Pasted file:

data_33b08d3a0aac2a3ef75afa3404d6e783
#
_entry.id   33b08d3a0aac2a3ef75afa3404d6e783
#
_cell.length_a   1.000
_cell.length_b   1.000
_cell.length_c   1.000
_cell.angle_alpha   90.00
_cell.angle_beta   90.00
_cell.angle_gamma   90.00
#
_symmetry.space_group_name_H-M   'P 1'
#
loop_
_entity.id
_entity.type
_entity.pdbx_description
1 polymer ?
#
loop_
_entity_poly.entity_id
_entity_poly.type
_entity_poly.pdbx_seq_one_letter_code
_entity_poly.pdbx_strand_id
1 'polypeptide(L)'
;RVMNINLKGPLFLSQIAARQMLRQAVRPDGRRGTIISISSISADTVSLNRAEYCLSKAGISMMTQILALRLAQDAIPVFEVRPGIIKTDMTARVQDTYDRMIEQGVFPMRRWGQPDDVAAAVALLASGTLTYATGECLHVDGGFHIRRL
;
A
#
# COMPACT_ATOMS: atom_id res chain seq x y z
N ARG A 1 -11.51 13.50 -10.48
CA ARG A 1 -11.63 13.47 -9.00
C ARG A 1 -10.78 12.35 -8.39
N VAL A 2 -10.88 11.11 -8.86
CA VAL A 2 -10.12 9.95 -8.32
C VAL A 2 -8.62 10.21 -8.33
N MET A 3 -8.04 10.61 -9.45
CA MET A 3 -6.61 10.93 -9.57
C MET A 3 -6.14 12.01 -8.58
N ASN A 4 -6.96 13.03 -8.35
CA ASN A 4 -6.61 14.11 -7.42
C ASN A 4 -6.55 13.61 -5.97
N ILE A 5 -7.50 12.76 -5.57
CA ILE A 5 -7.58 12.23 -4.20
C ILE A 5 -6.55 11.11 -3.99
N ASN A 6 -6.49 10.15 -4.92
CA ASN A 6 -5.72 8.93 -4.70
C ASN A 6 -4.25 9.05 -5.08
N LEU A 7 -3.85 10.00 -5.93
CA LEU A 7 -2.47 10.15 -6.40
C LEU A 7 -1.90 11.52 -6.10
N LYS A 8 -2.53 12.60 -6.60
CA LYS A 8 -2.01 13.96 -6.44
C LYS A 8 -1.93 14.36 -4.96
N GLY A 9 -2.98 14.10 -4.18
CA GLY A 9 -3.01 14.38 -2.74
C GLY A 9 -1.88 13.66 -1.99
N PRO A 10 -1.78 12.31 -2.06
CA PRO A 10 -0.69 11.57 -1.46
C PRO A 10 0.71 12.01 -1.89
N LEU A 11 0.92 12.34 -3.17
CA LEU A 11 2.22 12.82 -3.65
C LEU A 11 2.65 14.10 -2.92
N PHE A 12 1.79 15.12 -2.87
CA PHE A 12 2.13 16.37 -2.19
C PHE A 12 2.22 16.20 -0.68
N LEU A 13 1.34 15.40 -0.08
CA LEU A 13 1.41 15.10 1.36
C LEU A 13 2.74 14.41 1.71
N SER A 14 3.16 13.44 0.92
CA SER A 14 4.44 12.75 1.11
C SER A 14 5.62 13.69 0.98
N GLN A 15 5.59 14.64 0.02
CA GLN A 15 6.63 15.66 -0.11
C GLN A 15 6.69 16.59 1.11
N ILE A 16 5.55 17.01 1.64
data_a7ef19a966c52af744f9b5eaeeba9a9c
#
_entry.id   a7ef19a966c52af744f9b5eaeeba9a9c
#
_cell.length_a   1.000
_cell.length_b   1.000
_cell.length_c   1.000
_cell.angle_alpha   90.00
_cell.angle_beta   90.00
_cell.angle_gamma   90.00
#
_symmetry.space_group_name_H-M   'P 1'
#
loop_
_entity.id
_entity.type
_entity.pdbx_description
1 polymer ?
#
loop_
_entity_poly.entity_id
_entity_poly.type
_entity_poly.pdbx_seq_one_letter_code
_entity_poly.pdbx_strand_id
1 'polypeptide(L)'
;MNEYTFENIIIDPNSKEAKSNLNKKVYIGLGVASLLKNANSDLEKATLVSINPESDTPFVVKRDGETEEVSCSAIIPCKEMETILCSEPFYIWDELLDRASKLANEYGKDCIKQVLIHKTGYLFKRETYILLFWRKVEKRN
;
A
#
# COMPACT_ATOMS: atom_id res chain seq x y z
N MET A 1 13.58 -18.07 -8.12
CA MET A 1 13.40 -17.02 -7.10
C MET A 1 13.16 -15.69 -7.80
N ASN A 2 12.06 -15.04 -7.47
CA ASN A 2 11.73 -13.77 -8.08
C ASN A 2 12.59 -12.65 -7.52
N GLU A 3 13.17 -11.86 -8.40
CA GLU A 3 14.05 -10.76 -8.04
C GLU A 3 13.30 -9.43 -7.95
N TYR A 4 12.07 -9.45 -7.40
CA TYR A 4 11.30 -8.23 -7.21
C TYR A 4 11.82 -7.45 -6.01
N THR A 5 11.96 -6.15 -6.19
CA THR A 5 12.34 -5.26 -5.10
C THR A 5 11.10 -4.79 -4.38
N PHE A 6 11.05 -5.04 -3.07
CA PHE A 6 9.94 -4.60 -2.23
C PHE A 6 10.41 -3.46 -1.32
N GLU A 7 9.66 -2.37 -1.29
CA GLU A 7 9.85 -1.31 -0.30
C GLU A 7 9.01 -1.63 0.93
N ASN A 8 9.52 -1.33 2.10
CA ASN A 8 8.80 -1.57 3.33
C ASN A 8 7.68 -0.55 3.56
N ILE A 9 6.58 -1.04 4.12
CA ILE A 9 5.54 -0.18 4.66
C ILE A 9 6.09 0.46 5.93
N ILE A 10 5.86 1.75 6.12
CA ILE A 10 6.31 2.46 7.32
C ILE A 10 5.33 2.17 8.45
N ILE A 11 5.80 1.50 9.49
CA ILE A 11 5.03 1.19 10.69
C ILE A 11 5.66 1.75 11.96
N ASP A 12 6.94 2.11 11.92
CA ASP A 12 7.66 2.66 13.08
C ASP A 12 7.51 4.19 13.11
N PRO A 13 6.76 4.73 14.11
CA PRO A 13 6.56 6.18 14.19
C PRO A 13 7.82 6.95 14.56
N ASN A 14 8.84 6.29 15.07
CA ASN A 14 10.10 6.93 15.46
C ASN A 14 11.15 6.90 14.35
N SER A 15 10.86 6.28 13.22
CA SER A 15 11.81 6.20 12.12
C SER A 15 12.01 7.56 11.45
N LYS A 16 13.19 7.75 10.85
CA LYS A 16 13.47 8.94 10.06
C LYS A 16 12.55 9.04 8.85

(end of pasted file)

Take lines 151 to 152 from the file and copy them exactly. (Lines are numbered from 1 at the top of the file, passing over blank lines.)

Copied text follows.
C SER A 15 12.01 7.56 11.45
N LYS A 16 13.19 7.75 10.85